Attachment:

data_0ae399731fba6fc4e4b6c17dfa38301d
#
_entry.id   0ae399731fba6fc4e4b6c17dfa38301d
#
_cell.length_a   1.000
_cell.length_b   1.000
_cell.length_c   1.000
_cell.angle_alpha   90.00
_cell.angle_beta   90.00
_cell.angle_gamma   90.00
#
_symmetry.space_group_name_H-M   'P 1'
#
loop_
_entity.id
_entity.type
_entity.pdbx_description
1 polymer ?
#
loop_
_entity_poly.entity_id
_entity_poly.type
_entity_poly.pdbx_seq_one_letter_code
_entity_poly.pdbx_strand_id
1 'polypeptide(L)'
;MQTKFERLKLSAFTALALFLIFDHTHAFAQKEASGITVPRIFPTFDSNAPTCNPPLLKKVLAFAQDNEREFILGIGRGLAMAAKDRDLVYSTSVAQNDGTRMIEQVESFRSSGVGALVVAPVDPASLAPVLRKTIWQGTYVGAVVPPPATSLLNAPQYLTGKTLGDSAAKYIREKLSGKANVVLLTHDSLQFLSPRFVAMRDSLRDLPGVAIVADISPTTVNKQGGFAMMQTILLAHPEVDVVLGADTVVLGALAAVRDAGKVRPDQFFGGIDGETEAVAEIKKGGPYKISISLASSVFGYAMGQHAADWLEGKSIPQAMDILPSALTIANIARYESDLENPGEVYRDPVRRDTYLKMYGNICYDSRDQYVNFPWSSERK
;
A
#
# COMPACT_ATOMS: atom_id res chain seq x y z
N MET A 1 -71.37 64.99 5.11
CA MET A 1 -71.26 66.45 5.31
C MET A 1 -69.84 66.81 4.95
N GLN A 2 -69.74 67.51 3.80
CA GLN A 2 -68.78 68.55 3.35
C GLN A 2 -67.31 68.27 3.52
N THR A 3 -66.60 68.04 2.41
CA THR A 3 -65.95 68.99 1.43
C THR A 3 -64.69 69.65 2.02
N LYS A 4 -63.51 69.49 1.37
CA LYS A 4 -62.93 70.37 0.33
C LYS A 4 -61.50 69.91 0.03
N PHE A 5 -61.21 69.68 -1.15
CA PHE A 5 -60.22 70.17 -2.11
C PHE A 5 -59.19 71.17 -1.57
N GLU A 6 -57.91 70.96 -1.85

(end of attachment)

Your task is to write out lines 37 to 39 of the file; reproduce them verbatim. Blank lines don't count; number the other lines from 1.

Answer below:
N THR A 3 -66.60 68.04 2.41
CA THR A 3 -65.95 68.99 1.43
C THR A 3 -64.69 69.65 2.02